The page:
At the end of October, Malta registered the largest increase in customer movements to shops and restaurants, when compared to other European countries.
As the daily number of COVID infections keeps surging across Europe, the situation in Malta remains under control.
National authorities in Europe have been warning of a new wave brought about by the removal of restrictions on social interaction despite struggling vaccination programmes. The result is that countries such as Latvia, Austria, Netherlands and Germany have announced new lockdowns.
While the Maltese have become quite aware of trends in medical data related to the pandemic, knowledge of the economic impact trends remains woefully inadequate. Earlier in October we had a Eurostat news release that pointed out that the volume of retail trade in Malta was up by nearly 20% in August 2021 when compared to the same month a year earlier. This was twenty times better than the result observed for the whole of the EU and was the best result across the whole economic block.
What Google mobility data tell us
However, retail data for August shed little light on what the situation is at present. To get this sort of real-time information, TheJournal.mt looked at Google mobility data. These show how many people (who possess smartphones with Google-enabled apps) visited certain locations during a particular period and how this compares with customer traffic to the same locations before the pandemic struck.
Looking at the latest data, it is clear that life in Malta has largely returned to pre-COVID norms. Customer movement towards shops and restaurants over the last ten days of October has been 17% up on pre-pandemic levels, while that towards groceries and pharmacies was up 20%. Transit on public transport is up 9% even though mobility towards workplaces is still 4% below pre-pandemic levels.
Over the same period, in 2020, customer movement towards shops and restaurants had been 17% below pre-COVID levels, while that towards shops and pharmacies was 5% lower. Use of public transport was down 12% and mobility towards workplaces was 17% below what it had been before the pandemic struck.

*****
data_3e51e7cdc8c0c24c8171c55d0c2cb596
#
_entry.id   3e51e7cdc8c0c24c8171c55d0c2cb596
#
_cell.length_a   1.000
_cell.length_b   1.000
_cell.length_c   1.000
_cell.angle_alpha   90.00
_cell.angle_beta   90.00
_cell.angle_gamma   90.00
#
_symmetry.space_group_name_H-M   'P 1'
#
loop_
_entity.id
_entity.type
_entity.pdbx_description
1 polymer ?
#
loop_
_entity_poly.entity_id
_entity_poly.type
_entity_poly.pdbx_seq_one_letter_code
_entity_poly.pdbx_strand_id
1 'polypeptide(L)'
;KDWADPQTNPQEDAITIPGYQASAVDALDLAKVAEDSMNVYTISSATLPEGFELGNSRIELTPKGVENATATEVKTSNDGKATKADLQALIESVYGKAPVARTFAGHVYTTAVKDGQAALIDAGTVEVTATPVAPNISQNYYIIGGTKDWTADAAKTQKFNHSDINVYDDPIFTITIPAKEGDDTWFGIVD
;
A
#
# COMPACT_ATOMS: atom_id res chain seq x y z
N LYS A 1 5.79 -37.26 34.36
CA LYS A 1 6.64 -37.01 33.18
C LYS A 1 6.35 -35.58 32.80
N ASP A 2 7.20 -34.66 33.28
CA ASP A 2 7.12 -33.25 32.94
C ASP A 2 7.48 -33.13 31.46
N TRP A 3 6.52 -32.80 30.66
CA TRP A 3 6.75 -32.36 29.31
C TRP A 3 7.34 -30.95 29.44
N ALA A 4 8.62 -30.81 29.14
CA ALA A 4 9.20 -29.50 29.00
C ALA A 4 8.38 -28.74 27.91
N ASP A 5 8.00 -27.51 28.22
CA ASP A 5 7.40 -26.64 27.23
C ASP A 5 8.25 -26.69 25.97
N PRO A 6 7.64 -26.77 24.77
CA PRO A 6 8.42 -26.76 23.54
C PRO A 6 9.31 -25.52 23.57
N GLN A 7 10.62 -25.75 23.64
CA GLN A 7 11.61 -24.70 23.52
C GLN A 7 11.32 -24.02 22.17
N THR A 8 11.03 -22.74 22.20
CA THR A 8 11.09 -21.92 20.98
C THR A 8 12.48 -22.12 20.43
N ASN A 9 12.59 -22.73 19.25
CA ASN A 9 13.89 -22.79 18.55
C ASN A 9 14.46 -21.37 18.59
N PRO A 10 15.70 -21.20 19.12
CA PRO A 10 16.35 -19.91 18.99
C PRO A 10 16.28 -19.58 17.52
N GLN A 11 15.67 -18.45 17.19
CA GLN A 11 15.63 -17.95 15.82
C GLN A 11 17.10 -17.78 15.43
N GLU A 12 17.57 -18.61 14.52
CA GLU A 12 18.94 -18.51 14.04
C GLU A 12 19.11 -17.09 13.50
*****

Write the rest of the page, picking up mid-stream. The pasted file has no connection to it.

Malta in October 2021 is very different from what Malta was in October 2020. There is one big reason for this – the most successful vaccination programme in the world.
Life in Malta has largely returned to pre-COVID norms.
The table below shows what Malta’s success in keeping the pandemic under control is doing to business. According to Google mobility data, Malta has the largest increase in customer traffic towards shops and restaurants in all of Europe. Even Denmark, which has tried to boost trade by removing completely all social distancing and pandemic-related controls, fails to register the same economic results as those achieved by Malta’s finely tuned balance between economic activity and health restrictions.
In neighbouring Italy customer traffic is still 5% below pre-pandemic levels. In Sicily people are much more likely to be at a pharmacy than in a restaurant; the opposite situation to here in Malta.
In the UK the situation is much like it was here in Malta a year ago, while in Latvia retailers and restauranteurs are facing another wipe-out.
Amongst euro area countries, Malta is a complete outlier in terms of economic activity going on. The closest to Malta’s 17% increase in customer traffic is the 2% observed in Portugal. But even here if one focuses on the last days rather than the average for ten days, the small improvement in Portugal has been wiped out, with customer traffic in Lisbon turning sharply negative in recent days.
This last experience shows how crucial it is that we continue to be cautious. The pandemic is not over and to continue to benefit from the calm we have enjoyed in recent months we have to remain vigilant.
The fine balance established by Government is managing to hold the tide and allowing our economy to prosper. If we are to enjoy Christmas, we must maintain this fine balance in place.